I would keep her first trip to all trails while carrying a pack, and maybe some easy off-trail on day hikes. If you are doing low-mileage days, you need to go to an area that is drop-dead awesome from the very start. Minarets and Dusy Basin qualify. I am no expert, but I find that north-facing cirques hard to photograph, and some big-mountain areas are just close to get a shot. As much as I like First, Second ... Sixth Lake area, I find it hard to photograph. I also have trouble with early season snow at above timber peaks - too much contrast. There are some good photographers on this forum - maybe they can chime in on where they would take a newbie photographer.
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Re: Advice requested for planning photographic trip next Spring

Postby tanngrisnir3 » Mon Sep 29, 2014 12:11 pm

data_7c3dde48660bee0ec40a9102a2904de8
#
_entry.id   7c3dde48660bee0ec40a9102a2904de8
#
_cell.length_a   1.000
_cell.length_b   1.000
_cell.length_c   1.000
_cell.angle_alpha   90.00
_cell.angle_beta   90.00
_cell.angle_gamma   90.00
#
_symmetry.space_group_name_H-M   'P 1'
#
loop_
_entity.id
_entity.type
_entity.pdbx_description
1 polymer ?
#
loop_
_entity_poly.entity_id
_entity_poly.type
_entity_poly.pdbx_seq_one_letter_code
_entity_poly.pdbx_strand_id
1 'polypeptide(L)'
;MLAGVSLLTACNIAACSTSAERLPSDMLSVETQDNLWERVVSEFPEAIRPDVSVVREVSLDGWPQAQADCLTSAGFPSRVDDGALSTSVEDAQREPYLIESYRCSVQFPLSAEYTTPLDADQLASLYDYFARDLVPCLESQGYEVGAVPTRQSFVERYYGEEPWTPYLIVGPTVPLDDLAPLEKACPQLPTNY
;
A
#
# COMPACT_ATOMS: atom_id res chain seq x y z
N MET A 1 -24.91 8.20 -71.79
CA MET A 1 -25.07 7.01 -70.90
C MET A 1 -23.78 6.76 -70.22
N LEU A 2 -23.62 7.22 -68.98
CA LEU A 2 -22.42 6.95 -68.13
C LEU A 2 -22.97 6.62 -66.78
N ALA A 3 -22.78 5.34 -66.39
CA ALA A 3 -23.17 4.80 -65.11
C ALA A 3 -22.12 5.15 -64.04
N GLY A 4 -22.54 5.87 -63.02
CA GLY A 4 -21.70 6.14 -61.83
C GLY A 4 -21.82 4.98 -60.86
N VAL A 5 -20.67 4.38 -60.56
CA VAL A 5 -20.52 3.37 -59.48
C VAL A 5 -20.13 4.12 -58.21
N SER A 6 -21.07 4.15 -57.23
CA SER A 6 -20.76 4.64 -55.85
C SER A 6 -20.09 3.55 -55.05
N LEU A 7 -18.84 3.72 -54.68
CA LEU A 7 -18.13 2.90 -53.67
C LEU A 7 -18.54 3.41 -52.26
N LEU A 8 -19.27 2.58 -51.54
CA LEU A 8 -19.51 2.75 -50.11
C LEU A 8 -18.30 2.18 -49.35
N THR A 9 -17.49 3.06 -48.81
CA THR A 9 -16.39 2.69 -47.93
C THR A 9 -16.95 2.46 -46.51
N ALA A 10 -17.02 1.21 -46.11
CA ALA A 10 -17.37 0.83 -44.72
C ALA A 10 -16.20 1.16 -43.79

Thanks again for the prodigious replies and great advice, everyone.

And Elizabeth, you've pointed out some complete "DOH!" forehead slappers that I didn't even consider when making the post. Totally agree. This is something I've had a lifetime of being used to, and something she's never even tried, so why make it a marathon when it should be a Sunday jog?

As I stated, here's what I have in mind; I'd love to hear what you all think about it:

Visit the lakes just to the west of either South or Sabrina, not even approaching the ridge/passes/cols, and just concentrating on exploring them, having set up a base camp, and day-hiking around those same lakes with the camera gear, prepping for the best places for sunrise/set.

Two nights max.
Easy in/easy out.
Close to the vehicle should things fall apart for whatever reason(s).

That said, does anyone have an opinion of what might be better for photography? The lakes west of South Lake or those west of Sabrina?